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From ph...@apache.org
Subject svn commit: r1419195 - /perl/modperl/docs/trunk/src/docs/2.0/user/troubleshooting/troubleshooting.pod
Date Mon, 10 Dec 2012 04:24:37 GMT
Author: phred
Date: Mon Dec 10 04:24:36 2012
New Revision: 1419195

URL: http://svn.apache.org/viewvc?rev=1419195&view=rev
Log:
Doc patches by Andrew Beverley

Modified:
    perl/modperl/docs/trunk/src/docs/2.0/user/troubleshooting/troubleshooting.pod

Modified: perl/modperl/docs/trunk/src/docs/2.0/user/troubleshooting/troubleshooting.pod
URL: http://svn.apache.org/viewvc/perl/modperl/docs/trunk/src/docs/2.0/user/troubleshooting/troubleshooting.pod?rev=1419195&r1=1419194&r2=1419195&view=diff
==============================================================================
--- perl/modperl/docs/trunk/src/docs/2.0/user/troubleshooting/troubleshooting.pod (original)
+++ perl/modperl/docs/trunk/src/docs/2.0/user/troubleshooting/troubleshooting.pod Mon Dec
10 04:24:36 2012
@@ -675,6 +675,158 @@ when you encounter this problem.
 
 
 
+=head2 Variable $x will not stay shared at
+
+This warning is normally as a result of variables that your script is sharing
+with subroutines globally, rather than passing by value or reference.  As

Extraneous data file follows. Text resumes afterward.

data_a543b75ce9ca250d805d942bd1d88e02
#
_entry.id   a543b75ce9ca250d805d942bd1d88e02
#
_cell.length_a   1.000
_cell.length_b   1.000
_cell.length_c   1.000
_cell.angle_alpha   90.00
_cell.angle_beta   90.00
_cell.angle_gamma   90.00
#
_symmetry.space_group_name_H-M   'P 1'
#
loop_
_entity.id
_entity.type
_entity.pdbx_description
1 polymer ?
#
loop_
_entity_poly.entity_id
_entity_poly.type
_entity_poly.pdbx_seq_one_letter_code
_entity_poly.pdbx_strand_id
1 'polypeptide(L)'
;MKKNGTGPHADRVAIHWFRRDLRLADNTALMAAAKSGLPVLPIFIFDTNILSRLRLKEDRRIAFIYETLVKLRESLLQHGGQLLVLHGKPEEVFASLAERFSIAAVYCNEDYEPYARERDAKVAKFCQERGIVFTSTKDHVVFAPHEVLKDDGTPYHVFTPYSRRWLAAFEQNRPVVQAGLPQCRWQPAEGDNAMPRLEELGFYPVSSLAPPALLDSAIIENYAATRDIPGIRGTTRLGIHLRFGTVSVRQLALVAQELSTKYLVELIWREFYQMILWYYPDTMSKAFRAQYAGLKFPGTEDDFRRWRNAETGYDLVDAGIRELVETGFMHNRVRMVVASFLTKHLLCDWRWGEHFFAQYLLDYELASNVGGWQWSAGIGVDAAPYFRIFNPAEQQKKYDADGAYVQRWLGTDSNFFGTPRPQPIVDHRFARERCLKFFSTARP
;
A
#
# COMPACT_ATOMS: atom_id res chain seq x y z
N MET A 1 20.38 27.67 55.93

+the cause and solution of this is virtually identical to another commonly
+encountered problem (L<Sometimes it works, sometimes it
+doesn't|user::troubleshooting::troubleshooting/Sometimes_it_Works__Sometimes_it_Doesn_t>),
+the text is not repeated here but is instead included in that section which
+follows this one.
+
+You may have read somewhere F<out there> that this warning can be ignored,
+but if you read on you will see that you should F<never> ignore the warning. 
+The other thing that might confuse you is that this warning is normally
+encountered when defining subroutines within subroutines.  So why would you
+experience it in your script where that is not the case?  The reason is
+because mod_perl wraps your script in its own subroutine (see the L<Perl
+Reference|general::perl_reference::perl_reference/When_You_Cannot_Get_Rid_of_The_Inner_Subroutine>
+documentation for more details).
+
+
+
+
+=head2 Sometimes it Works, Sometimes it Doesn't
+
+When you start running your scripts under mod_perl, you might find
+yourself in a situation where a script seems to work, but sometimes it
+screws up. And the more it runs without a restart, the more it screws